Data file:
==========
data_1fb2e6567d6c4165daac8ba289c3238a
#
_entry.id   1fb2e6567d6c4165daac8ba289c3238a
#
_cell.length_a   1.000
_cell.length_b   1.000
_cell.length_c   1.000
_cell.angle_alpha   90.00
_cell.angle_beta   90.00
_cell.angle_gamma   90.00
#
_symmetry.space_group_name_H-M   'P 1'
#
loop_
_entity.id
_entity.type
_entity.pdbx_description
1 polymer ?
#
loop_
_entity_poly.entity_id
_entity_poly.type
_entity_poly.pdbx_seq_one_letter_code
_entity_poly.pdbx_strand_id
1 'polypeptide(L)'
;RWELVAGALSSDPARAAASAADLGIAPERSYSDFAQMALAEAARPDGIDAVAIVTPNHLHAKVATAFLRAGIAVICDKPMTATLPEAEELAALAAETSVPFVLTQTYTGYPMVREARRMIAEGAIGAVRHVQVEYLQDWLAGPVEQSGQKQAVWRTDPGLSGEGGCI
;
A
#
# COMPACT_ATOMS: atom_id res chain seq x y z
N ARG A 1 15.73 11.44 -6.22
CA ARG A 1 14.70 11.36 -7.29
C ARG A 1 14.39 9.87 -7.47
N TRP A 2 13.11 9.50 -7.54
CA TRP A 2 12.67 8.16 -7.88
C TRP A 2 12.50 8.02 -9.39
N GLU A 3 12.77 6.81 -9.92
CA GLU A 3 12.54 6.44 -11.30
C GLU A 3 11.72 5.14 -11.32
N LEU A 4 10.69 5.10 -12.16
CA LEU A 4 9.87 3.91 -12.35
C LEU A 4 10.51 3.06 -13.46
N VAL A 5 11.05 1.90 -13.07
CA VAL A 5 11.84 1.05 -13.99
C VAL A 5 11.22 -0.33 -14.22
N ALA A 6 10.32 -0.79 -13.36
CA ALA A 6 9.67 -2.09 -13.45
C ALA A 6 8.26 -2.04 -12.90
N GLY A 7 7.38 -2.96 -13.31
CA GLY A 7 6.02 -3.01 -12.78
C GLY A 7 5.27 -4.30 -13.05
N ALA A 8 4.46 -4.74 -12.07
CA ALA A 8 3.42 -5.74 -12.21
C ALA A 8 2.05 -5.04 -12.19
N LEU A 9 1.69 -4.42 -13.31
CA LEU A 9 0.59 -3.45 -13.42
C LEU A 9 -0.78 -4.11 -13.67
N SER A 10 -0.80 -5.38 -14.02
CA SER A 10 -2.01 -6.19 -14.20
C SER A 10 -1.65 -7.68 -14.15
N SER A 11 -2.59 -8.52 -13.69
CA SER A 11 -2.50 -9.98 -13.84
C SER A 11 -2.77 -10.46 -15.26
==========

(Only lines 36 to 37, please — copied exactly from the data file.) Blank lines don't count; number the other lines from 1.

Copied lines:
C TRP A 2 12.50 8.02 -9.39
N GLU A 3 12.77 6.81 -9.92